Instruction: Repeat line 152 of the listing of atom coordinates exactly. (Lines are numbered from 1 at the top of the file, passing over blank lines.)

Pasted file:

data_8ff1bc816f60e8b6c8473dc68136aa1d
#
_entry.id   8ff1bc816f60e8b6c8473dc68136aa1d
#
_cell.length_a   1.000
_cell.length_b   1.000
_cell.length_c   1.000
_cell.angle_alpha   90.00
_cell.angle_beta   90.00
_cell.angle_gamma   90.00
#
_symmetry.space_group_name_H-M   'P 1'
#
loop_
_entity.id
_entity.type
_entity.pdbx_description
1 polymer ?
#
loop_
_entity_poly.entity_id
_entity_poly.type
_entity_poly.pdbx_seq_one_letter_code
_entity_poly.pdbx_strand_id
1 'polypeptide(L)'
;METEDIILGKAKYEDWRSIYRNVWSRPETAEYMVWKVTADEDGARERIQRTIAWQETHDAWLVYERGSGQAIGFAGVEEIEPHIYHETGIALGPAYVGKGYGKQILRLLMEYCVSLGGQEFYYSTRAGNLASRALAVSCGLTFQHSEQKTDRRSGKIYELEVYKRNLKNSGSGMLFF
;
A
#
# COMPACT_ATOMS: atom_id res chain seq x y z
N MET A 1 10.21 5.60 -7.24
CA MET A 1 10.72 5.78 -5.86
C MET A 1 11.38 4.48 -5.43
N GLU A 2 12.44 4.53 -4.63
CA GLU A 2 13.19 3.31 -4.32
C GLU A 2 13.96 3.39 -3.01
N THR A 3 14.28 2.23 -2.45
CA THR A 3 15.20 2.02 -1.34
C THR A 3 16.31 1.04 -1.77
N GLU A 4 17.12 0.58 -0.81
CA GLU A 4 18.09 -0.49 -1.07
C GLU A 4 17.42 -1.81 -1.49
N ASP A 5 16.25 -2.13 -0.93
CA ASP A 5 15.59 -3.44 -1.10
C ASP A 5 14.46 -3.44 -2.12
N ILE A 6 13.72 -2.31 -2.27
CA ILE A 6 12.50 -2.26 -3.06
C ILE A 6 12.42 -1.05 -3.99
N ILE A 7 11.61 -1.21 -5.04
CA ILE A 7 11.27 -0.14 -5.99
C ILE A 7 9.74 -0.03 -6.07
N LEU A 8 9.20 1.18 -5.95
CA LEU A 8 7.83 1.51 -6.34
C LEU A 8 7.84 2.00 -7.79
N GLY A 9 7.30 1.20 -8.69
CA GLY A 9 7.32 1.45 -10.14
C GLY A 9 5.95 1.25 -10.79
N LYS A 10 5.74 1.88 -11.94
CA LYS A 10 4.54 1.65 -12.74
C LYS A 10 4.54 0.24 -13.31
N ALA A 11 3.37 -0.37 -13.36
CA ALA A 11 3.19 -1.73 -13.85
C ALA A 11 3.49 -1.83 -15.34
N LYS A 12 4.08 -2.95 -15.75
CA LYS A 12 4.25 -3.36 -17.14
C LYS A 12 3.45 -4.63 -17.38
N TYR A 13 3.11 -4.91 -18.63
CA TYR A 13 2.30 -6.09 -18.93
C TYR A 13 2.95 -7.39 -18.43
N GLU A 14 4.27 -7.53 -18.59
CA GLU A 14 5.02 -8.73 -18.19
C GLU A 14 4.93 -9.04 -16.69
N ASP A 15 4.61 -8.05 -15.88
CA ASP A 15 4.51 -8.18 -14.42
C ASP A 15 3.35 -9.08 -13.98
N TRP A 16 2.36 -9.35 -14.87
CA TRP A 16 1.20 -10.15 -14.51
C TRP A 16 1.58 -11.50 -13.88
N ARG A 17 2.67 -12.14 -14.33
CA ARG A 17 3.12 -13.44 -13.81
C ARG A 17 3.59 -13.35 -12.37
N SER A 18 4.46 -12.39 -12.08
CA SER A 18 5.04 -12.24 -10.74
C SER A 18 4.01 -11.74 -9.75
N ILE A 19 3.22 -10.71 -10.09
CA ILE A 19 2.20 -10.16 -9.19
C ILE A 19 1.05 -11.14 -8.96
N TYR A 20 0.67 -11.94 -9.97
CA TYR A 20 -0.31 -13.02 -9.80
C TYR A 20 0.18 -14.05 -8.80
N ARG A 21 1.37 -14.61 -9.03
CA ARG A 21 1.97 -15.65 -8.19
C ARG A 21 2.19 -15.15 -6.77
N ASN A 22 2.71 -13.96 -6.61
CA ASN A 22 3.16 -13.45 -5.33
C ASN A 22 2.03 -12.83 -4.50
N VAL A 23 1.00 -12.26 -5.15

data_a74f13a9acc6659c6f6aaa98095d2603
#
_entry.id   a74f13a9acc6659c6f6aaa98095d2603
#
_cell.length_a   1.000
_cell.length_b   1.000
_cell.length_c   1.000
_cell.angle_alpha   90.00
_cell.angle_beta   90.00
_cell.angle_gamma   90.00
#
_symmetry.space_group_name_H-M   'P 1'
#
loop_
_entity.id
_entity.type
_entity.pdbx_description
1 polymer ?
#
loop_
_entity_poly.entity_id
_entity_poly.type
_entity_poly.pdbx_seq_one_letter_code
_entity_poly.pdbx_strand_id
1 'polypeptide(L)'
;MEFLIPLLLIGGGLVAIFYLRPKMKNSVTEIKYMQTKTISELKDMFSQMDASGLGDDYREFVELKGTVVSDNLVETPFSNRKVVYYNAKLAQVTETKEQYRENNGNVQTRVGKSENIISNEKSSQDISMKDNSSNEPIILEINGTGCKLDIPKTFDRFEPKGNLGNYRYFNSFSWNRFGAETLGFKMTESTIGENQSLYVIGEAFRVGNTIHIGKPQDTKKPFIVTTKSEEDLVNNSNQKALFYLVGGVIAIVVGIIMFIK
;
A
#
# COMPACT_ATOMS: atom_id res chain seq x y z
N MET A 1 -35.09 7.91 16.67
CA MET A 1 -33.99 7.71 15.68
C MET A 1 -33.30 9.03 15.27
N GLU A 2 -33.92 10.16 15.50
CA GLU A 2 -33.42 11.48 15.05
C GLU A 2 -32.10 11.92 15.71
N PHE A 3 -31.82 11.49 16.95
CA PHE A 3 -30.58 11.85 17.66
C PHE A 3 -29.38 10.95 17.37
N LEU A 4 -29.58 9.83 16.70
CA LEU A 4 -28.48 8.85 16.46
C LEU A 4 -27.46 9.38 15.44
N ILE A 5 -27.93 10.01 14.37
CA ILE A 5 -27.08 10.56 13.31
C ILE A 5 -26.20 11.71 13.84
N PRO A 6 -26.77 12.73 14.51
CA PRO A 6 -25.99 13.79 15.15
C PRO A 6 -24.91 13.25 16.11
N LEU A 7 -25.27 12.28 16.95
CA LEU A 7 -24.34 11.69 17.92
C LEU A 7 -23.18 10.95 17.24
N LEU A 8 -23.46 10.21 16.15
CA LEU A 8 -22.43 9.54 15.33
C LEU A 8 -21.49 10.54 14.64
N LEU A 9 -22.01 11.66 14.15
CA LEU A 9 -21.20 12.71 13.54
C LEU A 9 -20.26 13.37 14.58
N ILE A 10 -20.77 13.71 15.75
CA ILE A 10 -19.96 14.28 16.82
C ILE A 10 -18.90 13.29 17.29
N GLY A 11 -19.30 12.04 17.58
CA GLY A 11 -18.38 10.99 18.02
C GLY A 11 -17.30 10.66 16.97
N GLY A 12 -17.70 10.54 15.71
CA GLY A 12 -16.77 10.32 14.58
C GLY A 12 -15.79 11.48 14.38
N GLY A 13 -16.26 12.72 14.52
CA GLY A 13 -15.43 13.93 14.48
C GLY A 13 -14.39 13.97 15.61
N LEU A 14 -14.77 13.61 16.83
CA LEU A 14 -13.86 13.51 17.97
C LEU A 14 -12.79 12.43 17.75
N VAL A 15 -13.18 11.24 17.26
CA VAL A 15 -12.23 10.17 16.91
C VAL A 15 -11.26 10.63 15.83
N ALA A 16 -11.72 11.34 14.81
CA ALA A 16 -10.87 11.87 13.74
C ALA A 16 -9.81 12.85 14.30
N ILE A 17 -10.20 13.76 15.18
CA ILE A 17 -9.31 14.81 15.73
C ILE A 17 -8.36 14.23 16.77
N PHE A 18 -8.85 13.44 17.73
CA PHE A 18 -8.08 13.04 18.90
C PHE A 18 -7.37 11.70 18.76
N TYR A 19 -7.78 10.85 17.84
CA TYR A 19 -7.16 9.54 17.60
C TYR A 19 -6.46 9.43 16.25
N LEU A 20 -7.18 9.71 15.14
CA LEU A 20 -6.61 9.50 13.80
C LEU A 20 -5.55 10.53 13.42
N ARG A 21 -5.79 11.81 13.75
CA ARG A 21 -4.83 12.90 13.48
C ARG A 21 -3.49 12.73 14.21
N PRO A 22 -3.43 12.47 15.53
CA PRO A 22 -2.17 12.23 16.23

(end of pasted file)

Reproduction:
N LEU A 9 -22.01 11.66 14.15